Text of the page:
Many television shows, mini web series on YouTube, stage plays and fiction have also been based on this novel.
4. Sense And Sensibility
Jane Austen’s novel Sense and Sensibility was published in 1811. It was published anonymously; the phrase “By A Lady” appears on the title page, possibly in place of the author’s name. In the middle of 1813, the work, which sold its first print run of 750, established its author’s success. Later that year, it had a second print.
The novel is set between 1792 and 1797 in south west England, London and Sussex. It follows the Dashwood sisters, Elinor and Marianne, as they grow older. They have a younger sister, Margaret, and an older half-brother, John.
“As nearly flawless as any fiction could be.”
Marianne Dieshwood wears her sleeve heart, and she rejects her sister Elinor’s warning that she will allow her impulse to be open to gossip and innuendo when her love falls in love with the untamed but unsuitable John Willoughby. Meanwhile, Elinor, always sensitive to social convention, struggles to hide even from the people close to her own romantic disappointment.
The sisters learn via their parallel love experience — and their potential loss — that sense must mix up with sensibility to discover personal pleasure in a company, in which position and money dominate the rules of love.
Since 1811, the work has continually been published and was illustrated, extracted, abridged and adapted several times for the theater, movie and TV.
5. Northanger Abbey
The first novel of Austen, completed in 1803, was published posthumously with persuasion in 1817. The novel was published by John Murry. It is a coming-of-edge novel and a satire of Gothic novels.
The novel is about the naive young protagonist Catherine Morland and her path to a better awareness of the world around her. Catherine meets and is in love with Henry Tilney, who invites her to visit her family estate in Northanger Abbey, while spending a few weeks in Bath with her family friend.
Once here, Catherine, a great Gothic reader, allows her head to be filled with awful suspicions by the shady atmosphere of the ancient manor.
What exactly is the mystery surrounding Henry’s mother’s death? Is the family hiding a horrific secret within the Abbey’s lovely rooms? Is she able to trust Henry, or is he a part of a sinister plot? Catherine sees omens in the most mundane circumstances until Henry persuades her of the dangers of conflating life and art.
Northanger Abbey is a joyful, yet unsentimental critique on love and marriage, executed with high-spirited verve.
A variety of films, television shows, and stage plays have been based on this work. In the year 1987, the A&E Network and the BBC released the television adaptation of this novel. Besides, in 2007, 2009, and 2013 several television adaptations have been released.
6. Mansfield Park
Mansfield Park is the third published novel by Jane Austen. It was first published in 1814 by Thomas Egerton. Mansfield Park is unlike anything else Austen has written. Critics and academics have described it as dark and psychologically challenging.
Austen’s heroes are frequently gregarious, lively, and self-assured. The higher and moral rigid characters save the day in Mansfield Park, while the traditional heroes of Austen are made the bad man.
Fanny Price is the protagonist of the novel, which begins when her overloaded family sends her to live with her wealthy aunt and uncle at the age of 10 and continues until her early adulthood.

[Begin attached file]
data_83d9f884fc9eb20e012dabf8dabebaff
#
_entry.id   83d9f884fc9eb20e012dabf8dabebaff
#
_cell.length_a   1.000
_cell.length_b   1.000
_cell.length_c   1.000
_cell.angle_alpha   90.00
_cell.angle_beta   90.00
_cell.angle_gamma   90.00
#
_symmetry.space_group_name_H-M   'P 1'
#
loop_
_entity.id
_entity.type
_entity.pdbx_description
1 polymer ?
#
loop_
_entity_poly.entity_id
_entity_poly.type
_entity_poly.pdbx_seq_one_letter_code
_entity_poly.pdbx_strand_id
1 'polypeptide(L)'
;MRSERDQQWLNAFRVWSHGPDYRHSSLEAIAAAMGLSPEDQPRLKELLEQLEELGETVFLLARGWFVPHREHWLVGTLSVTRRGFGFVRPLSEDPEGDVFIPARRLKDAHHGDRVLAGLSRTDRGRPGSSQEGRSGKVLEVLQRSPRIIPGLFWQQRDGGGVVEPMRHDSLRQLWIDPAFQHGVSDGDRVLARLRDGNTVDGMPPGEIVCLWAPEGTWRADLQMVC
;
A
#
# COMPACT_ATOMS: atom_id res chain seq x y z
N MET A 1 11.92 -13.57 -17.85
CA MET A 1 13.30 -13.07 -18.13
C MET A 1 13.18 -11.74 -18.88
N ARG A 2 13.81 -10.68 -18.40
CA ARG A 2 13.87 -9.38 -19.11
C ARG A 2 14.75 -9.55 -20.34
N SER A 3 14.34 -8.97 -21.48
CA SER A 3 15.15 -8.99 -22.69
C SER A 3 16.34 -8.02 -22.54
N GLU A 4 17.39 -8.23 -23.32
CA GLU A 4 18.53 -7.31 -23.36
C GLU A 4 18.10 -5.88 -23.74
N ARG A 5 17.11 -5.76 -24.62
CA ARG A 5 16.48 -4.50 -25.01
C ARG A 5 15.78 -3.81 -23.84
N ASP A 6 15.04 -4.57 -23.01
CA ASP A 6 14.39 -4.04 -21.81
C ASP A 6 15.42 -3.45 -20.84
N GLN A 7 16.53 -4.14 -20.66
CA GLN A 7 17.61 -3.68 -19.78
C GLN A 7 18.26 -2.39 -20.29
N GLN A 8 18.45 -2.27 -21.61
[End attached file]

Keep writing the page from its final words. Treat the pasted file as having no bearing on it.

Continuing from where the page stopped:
“Never did any novelist make more use of an impeccable sense of human values.”
The Crawford’s move into the neighborhood while her uncle is away in Antigua, bringing with them the glitz of London life and a reckless desire for flirtation. With its calm protagonist and delicate analysis of social position and moral integrity, Mansfield Park is considered Jane Austen’s first mature work and one of her most deep.
A variety of films, television shows, and stage plays have been based on this work. BBC radio 4 adapted this novel in a show named Mans field Park in 1997. In 1999 a film was released by the same name of this novel.
7. The Watsons
The Watsons is the unfinished work by Austen, probably beginning about 1803. The manuscript fragment was eventually published in 1871, and Austen’s niece published a continuation based on it in 1850. Up till now, the story has been completed and adapted in various ways.
Emma Watson has no choice but to be reunited with her estranged father and siblings after her aunt’s death leaves her impoverished.
Emma is initially ecstatic with her new life including the fashionable society events to which she now has access but she quickly finds that her family is filled with resentment, not least because of the sisters’ hopes and disappointments in finding a spouse.
As a result, when the eligible and suitably wealthy Tom Musgrove begins to shift his affections from Margaret to Emma, it can only lead to more sibling rivalry and turmoil.
The Watsons is Jane Austen at her narrative best, a lovely, wonderfully painted portrayal of family life.
8. Lady Susan
Jane Austen’s Lady Susan is a short epistolary fiction written in 1794 but not published until 1871. The schemes of the title character are described in this early complete work, which the author never submitted for publication.
Lady Susan Vernon, who is beautiful, flirty, and recently widowed, seeks an opportune second marriage for herself while attempting to force her daughter into a bad match. With its humor and exquisite expression, this magnificently produced story of Regency manners and mores will satisfy Austen fans.
In 2009, Lady Susan was adapted by British writer Lucy Prebble for Celador Films and BBC 4. Lady Susan: Jane Austen’s Distinguished Flirt, a theatrical adaption by Bonnie Milne Gardner, was produced at Ohio Wesleyan University in 1998 and is published by Scripts for Stage.
In this theatre presented a two-woman version of Lady Susan at the Dublin fringe festival in 2001/2002.